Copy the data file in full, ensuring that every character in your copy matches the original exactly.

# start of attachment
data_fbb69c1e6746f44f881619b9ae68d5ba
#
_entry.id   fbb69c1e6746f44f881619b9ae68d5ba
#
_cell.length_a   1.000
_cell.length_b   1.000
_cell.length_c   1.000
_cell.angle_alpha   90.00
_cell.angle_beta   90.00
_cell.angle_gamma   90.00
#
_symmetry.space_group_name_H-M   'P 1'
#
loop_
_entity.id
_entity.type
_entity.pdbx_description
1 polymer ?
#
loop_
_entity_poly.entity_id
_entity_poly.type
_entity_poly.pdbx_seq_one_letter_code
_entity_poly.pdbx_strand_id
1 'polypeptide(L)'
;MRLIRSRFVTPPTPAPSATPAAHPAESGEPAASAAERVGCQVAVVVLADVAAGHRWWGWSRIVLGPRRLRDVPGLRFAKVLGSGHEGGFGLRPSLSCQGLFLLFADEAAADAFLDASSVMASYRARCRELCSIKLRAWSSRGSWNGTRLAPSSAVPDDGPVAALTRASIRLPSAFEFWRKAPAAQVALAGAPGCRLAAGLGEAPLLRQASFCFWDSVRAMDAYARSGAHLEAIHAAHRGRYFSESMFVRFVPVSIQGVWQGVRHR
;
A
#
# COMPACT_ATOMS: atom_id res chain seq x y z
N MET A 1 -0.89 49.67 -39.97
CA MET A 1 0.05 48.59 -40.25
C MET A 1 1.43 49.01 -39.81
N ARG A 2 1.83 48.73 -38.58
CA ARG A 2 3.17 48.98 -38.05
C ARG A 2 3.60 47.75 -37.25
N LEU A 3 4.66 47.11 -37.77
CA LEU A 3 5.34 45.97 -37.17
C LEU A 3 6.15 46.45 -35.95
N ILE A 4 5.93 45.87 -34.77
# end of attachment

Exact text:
data_fbb69c1e6746f44f881619b9ae68d5ba
#
_entry.id   fbb69c1e6746f44f881619b9ae68d5ba
#
_cell.length_a   1.000
_cell.length_b   1.000
_cell.length_c   1.000
_cell.angle_alpha   90.00
_cell.angle_beta   90.00
_cell.angle_gamma   90.00
#
_symmetry.space_group_name_H-M   'P 1'
#
loop_
_entity.id
_entity.type
_entity.pdbx_description
1 polymer ?
#
loop_
_entity_poly.entity_id
_entity_poly.type
_entity_poly.pdbx_seq_one_letter_code
_entity_poly.pdbx_strand_id
1 'polypeptide(L)'
;MRLIRSRFVTPPTPAPSATPAAHPAESGEPAASAAERVGCQVAVVVLADVAAGHRWWGWSRIVLGPRRLRDVPGLRFAKVLGSGHEGGFGLRPSLSCQGLFLLFADEAAADAFLDASSVMASYRARCRELCSIKLRAWSSRGSWNGTRLAPSSAVPDDGPVAALTRASIRLPSAFEFWRKAPAAQVALAGAPGCRLAAGLGEAPLLRQASFCFWDSVRAMDAYARSGAHLEAIHAAHRGRYFSESMFVRFVPVSIQGVWQGVRHR
;
A
#
# COMPACT_ATOMS: atom_id res chain seq x y z
N MET A 1 -0.89 49.67 -39.97
CA MET A 1 0.05 48.59 -40.25
C MET A 1 1.43 49.01 -39.81
N ARG A 2 1.83 48.73 -38.58
CA ARG A 2 3.17 48.98 -38.05
C ARG A 2 3.60 47.75 -37.25
N LEU A 3 4.66 47.11 -37.77
CA LEU A 3 5.34 45.97 -37.17
C LEU A 3 6.15 46.45 -35.95
N ILE A 4 5.93 45.87 -34.77